Recent research shows global declines in plants and associated pollinators (e.g. Biesmeijer et al. 2006
), sparking concerns about a widespread pollination crisis. The causes of these declines remain obscure, but habitat loss and fragmentation are expected to be primary drivers since pollen is often limited in fragmented landscapes (Aguilar et al. 2006
; Steffan-Dewenter & Westphal 2008
). Unfortunately, the specific mechanisms for pollen limitation remain largely unknown. Three hypotheses have been forwarded to explain pollen limitation as a function of habitat loss and fragmentation. First, landscape disturbance may negatively affect plant abundance, density and health, thereby reducing the total amount of pollen available for transfer (de Blois et al. 2002
). Second, the abundance, distribution and diversity of pollinators upon which plants depend may be reduced by landscape disturbance (Steffan-Dewenter & Westphal 2008
). Finally, disturbance may restrict the movements of pollinators, thus reducing their effectiveness in pollen transfer (Tewksbury et al. 2002
). Despite the potential for direct effects of animal movement decisions on pollination, the pollinator movement hypothesis has received little attention due to the inherent difficulties in tracking small pollinators (Ghazoul 2005
Previous work has shown continued persistence of several hummingbird species in fragmented tropical landscapes (Stouffer & Bierregaard 1995
). Taken superficially, this could imply that plant species reliant on hummingbird pollinators should show minimal pollen limitation; however, hummingbird persistence at the landscape scale does not imply that all patches in a landscape will be visited frequently, or that inter-patch pollen transfer will occur. Pollen transfer is determined by whether landscapes facilitate or impede pollinator movements between resource patches (i.e. its ‘functional connectivity’; Bélisle 2005
). Indeed, varying costs associated with different landscape elements (e.g. patches, matrix, corridors; Forman 1983
) are hypothesized to affect animal movement decisions (Lima & Zollner 1996
Experimental manipulations, such as translocations and precise tracking methods, are thought to provide meaningful measures of functional connectivity; the rates and paths of animal return to territorial patches provide measures of landscape resistance (Bélisle 2005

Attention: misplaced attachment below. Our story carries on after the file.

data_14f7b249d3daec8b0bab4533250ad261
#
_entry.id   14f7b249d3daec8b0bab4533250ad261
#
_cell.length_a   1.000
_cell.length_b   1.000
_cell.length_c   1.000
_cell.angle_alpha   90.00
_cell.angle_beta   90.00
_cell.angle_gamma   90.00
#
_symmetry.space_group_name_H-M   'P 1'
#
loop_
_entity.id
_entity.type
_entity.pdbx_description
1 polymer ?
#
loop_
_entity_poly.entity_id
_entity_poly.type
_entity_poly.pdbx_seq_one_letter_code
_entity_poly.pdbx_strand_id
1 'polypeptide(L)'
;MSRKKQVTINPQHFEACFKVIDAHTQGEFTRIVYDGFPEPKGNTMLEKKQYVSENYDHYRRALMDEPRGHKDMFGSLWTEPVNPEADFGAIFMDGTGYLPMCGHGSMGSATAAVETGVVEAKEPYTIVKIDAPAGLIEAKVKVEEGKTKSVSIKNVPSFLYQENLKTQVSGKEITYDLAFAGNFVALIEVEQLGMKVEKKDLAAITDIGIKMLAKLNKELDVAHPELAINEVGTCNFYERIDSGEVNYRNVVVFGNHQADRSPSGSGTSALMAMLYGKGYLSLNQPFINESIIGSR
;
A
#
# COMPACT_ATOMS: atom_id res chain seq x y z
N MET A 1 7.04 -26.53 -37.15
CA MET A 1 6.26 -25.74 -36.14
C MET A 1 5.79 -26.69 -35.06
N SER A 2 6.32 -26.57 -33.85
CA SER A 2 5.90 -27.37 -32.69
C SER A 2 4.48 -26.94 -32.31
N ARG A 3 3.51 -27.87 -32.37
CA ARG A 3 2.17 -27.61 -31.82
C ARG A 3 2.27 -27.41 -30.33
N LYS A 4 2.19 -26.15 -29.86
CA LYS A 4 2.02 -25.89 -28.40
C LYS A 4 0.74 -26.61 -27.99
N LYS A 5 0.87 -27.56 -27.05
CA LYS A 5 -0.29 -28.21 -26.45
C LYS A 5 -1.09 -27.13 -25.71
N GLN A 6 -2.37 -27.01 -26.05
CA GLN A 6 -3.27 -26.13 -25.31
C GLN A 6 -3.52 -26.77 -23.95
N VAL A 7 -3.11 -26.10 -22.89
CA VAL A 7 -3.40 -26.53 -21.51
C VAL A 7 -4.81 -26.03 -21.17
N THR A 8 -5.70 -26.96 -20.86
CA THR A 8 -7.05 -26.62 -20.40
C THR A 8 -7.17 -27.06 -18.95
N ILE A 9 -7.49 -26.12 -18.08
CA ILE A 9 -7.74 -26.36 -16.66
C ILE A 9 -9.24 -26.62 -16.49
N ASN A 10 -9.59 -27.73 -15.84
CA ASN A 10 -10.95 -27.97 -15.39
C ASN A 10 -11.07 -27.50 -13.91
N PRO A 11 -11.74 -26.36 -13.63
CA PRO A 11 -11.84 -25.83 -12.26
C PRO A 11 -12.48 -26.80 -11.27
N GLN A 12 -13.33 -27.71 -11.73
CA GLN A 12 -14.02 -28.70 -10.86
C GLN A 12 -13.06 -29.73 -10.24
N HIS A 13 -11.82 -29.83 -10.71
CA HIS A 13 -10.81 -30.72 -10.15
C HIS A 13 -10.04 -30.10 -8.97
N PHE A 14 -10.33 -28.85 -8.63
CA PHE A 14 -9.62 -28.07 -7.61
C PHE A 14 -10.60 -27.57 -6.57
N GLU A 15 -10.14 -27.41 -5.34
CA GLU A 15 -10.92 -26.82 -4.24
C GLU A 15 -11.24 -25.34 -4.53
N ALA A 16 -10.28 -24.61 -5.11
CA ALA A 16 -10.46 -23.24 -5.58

). Our research capitalized on recent advances in miniaturization of animal tracking technology (e.g. Wikelski et al. 2006
) that, along with a translocation approach, allowed us to test the hypothesis that hummingbird movement is altered by tropical deforestation.
We investigated the effects of tropical forest conversion to agriculture on movements of the green hermit (Phaethornis guy
), a generalist forest trap-lining species. We selected a trap-liner because they acquire necessary resources from isolated nectar-rich flowers over relatively large spatial scales, a strategy that precludes territoriality (Stiles 1975
). We chose a generalist species because changes in its movements will probably have broader ecological impacts than in the case of more specialized pollinators (Ghazoul 2005
). Generalist pollinators affect a large number of plant species, particularly pollinator specialized plants which often depend exclusively on generalist pollinators for pollen transfer (Bascompte et al. 2006
). Green hermits are forest-dependent, but persist in fragmented landscapes, making them ideal for comparing movements between altered and intact landscapes.
We compared the functional connectivity of primarily agricultural versus forested landscapes. If deforestation impedes hummingbird movements, we expected longer homing times and/or limited homing success in agricultural relative to forested landscapes. Second, if hummingbirds take detours and avoid crossing open pastureland while homing, movements through agricultural landscapes should be longer and less direct than those taken through forest. Third, we expected homing paths in agricultural landscapes to be characterized by greater forest cover in comparison to the most direct routes to capture locations.